If you are an expat resident in France, you are likely to be wondering about how your expat status affects your place in France’s Covid vaccination programme. Will you be entitled to the vaccine, and what will it depend on? Do you need to be registered with the public healthcare system, do you need a carte vitale, and what happens if you have your own private insurance and are not reliant on state healthcare? If you have a place in the vaccination queue, will it be related to your age and state of health, for instance? We will take a look at the current situation as regards expats and the Covid vaccine in France.
The main point to be aware of is that the French government intends to vaccinate everyone regardless of their citizenship status. The Ministry of Health says that:
“Everyone residing in France will be invited to get vaccinated according to the prioritisation of groups as outlined in the vaccination campaign…Seeing as this is a public health issue, unregistered people as well as those in precarious situations [such as the homeless] can get vaccinated for free.”
You will not need a carte vitale in order to be vaccinated, although it is advisable to make sure that you are registered with your local clinic as some expats have reported difficulties due to not having a social security number and there is sometimes a discrepancy between what governments intend and what actually happens! The exceptions to the programme are expats who have second homes in France, and tourists.
You will need to take ID with you, such as a passport or your carte de séjour, and as an expat it might also be a good idea to take proof of address such as a utility bill with you. You will need to fill out a straightforward health questionnaire and sign a consent form prior to your vaccination. You will be asked to stay in the centre for 15 minutes after your vaccination in case of any side effects.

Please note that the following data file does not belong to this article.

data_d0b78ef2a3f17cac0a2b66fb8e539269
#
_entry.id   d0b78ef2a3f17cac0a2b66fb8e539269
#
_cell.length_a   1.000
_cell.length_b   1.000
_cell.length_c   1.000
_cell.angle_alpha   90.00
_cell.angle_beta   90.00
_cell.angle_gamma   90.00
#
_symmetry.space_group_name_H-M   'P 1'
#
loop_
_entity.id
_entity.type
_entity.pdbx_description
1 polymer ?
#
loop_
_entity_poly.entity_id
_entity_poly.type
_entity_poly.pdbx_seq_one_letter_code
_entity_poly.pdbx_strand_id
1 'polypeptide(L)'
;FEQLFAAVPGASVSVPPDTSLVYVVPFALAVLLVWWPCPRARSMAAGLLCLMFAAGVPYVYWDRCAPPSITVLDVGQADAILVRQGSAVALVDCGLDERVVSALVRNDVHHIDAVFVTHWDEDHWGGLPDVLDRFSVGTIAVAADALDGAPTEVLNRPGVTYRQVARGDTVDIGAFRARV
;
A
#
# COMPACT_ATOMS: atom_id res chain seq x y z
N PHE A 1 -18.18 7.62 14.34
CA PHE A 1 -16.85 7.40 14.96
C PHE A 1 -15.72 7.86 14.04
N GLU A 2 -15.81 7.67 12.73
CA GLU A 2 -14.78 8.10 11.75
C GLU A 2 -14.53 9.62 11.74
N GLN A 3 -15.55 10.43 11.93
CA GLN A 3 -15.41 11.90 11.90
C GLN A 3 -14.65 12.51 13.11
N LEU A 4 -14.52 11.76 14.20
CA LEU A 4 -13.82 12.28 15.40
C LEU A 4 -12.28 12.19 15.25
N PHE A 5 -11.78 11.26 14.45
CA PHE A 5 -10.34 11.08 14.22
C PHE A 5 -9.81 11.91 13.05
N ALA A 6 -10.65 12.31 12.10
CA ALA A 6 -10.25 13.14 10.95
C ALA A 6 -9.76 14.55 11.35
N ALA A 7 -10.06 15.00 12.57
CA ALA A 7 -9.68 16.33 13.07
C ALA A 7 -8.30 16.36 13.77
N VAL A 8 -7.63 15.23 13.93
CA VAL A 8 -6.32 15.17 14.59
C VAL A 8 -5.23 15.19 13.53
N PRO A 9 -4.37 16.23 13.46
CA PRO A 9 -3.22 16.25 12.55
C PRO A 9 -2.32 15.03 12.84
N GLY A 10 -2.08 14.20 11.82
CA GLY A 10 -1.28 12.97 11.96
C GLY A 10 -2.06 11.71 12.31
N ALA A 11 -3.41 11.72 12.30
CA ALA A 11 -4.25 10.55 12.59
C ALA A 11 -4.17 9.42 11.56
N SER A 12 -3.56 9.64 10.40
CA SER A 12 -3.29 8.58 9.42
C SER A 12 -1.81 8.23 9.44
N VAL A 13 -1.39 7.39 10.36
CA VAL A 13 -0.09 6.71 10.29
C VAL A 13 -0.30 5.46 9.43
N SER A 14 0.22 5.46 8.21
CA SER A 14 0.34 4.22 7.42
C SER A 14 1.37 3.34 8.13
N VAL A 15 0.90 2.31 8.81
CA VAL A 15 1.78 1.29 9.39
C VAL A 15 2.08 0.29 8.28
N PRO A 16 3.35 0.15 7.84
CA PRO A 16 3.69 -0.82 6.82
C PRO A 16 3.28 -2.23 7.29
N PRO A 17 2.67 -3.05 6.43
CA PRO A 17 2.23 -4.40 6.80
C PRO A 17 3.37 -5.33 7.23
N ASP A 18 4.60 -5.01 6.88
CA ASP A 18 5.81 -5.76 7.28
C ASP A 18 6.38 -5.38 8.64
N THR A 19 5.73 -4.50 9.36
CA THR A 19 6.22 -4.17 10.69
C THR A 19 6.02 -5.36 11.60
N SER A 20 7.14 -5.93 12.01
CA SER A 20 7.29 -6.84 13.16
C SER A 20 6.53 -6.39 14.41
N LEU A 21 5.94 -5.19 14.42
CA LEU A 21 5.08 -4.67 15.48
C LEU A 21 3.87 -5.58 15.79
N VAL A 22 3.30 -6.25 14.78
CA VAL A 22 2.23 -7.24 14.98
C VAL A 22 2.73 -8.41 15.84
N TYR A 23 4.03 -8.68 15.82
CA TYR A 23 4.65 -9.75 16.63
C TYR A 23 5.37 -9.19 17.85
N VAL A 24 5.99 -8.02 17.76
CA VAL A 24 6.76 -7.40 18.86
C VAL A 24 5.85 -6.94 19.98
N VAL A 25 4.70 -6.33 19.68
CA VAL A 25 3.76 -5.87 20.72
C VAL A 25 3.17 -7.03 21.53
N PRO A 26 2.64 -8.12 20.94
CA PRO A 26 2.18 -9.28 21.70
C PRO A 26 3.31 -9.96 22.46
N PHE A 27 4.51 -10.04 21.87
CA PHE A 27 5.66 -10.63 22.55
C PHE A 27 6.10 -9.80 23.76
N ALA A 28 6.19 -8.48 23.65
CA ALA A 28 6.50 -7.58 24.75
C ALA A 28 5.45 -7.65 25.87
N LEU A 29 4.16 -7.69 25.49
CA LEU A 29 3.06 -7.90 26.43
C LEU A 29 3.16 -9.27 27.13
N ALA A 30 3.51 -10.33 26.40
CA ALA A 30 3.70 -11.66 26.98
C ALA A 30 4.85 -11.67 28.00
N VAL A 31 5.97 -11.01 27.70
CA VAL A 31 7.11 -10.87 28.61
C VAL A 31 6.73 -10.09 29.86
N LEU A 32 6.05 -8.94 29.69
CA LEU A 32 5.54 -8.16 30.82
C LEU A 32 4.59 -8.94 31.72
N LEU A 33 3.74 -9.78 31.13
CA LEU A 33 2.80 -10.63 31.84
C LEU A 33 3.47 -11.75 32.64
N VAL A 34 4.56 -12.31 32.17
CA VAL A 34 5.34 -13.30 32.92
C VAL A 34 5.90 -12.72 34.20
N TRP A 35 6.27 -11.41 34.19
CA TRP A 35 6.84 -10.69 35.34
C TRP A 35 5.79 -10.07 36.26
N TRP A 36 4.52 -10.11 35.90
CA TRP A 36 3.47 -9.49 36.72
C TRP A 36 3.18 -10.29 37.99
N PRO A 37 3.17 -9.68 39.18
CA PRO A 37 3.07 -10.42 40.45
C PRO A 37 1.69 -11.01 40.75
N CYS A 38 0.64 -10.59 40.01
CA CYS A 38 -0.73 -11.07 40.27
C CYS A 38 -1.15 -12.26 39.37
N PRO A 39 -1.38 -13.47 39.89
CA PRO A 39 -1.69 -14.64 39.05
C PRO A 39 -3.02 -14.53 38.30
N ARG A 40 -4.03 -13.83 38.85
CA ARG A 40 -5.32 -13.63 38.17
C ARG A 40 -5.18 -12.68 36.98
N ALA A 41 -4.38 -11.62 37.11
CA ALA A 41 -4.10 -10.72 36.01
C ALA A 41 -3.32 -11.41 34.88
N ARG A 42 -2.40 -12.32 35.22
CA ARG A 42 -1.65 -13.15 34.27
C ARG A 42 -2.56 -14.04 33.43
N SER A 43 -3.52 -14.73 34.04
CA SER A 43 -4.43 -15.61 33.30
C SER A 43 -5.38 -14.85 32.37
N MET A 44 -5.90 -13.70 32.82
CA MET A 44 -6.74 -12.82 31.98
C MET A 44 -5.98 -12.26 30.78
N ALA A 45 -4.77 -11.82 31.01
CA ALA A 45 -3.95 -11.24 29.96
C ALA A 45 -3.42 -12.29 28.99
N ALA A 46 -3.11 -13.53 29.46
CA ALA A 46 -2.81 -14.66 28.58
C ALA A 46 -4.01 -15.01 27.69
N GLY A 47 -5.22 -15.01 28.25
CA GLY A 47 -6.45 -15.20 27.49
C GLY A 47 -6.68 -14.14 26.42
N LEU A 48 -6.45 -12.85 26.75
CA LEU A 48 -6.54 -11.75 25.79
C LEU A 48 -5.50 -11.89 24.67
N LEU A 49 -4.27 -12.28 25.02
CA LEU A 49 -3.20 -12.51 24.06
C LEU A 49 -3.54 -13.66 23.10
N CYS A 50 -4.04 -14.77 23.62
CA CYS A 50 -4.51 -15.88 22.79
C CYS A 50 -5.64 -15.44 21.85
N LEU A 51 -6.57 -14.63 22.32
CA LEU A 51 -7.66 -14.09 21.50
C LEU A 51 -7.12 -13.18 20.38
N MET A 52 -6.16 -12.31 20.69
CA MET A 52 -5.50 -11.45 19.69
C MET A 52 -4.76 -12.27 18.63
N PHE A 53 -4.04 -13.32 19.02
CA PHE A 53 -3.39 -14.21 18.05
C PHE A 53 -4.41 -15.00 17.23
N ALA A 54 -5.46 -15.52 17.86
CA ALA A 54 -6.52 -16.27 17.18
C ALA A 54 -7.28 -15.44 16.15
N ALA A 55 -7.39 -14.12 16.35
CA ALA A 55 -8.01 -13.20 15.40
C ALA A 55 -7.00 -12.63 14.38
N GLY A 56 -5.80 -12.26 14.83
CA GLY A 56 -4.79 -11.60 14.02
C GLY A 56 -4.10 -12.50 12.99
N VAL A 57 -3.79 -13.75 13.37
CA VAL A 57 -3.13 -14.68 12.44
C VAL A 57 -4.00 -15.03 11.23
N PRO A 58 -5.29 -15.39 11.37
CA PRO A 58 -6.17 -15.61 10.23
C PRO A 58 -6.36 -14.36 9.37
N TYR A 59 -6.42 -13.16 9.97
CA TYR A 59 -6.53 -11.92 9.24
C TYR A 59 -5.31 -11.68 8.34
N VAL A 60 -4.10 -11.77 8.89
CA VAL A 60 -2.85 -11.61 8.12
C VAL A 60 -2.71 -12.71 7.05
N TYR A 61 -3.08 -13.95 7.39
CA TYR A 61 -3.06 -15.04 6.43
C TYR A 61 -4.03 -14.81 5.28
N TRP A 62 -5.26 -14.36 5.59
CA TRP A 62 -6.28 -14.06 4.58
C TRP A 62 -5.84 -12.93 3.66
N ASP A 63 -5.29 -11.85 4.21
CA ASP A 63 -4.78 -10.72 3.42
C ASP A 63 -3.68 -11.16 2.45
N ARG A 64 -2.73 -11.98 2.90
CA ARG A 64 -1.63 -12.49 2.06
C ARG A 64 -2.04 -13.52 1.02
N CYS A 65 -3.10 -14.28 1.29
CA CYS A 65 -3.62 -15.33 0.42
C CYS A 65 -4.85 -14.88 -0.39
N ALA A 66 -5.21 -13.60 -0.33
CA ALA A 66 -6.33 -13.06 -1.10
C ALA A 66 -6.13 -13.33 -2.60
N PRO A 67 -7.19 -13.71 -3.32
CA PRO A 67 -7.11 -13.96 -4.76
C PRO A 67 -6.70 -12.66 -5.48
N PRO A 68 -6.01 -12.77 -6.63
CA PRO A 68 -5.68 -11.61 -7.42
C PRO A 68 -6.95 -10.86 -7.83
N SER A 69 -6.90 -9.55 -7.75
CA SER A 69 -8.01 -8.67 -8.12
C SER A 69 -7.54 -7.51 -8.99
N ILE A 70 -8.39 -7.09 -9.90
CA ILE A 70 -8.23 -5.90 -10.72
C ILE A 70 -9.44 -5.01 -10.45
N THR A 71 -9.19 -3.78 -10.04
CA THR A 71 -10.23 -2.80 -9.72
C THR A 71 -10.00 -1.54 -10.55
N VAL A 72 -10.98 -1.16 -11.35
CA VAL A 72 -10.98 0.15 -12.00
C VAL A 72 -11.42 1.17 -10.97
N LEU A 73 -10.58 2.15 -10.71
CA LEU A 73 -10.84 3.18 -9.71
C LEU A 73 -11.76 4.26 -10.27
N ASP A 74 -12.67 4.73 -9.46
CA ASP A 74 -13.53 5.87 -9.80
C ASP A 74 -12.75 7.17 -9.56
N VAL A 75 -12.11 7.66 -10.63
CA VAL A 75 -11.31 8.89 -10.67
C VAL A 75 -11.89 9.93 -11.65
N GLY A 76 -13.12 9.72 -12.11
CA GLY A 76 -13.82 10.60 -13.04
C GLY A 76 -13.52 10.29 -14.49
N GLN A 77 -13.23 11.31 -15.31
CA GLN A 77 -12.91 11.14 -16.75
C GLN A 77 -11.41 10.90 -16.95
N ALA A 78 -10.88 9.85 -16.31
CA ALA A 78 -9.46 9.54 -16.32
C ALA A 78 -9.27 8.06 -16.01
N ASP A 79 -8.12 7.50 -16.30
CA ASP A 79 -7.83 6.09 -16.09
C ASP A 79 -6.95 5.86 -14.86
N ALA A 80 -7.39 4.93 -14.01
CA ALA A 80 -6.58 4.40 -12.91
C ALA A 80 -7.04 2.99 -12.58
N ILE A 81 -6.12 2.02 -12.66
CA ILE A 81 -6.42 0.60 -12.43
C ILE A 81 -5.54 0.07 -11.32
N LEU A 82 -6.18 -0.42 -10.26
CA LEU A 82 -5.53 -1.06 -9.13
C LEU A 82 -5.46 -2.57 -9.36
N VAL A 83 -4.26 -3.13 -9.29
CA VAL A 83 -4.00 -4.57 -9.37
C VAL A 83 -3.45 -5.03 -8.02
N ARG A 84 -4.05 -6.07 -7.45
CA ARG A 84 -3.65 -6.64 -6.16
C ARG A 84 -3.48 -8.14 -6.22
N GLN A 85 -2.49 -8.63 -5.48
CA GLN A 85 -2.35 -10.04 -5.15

Your vaccination will also be free: be very wary of any communication you have which asks for bank details – you do not need to give any bank information.
At the time of writing, France’s vaccination programme is open to those over 75, those in high risk health groups, and frontline health workers. If you are in this group and you have not yet been vaccinated or had a letter from your doctor, you can book an appointment online via Doctolib, Maiia or KelDoc, or via the government’s vaccination helpline: 0800 009 110 (7/7 from 6 a.m. to 10 p.m.)
Doctolib is available as an app on your phone and you will need to register. It may not have details of all the vaccination centres on it yet. If you prefer to receive your jab at your local doctor, this is likely to be an option at some point but will depend on the vaccine: there are logistical issues with the Pfizer/BionTech vaccine due to the temperatures at which it needs to be stored.
Those in the 65 – 74 age group are next in line.
The AstraZeneca vaccine was due to be rolled out on February 6. The government says that it will be reserved primarily for health personnel, then for people aged 50 to 65 with co-morbidities and ultimately to all 50-65 years.
If you are interested in the way that the French rollout is going, since the programme did draw some fire early in the year for being slow, you can check up on progress on Data.gouv.fr.
You may also find the following sites of use:
- Ministry of Solidarity and Health (information on vaccine policies and Covid-19)
- Haute Autorité de Santé (HAS) (information on vaccine recommendations)
- vaccination-info-service.fr (for information on vaccination)
Overall, the advice for expats in France is: do not worry, because you will have the chance to be vaccinated, it will be free, and you will be alerted in due course as to the date and place of your appointment.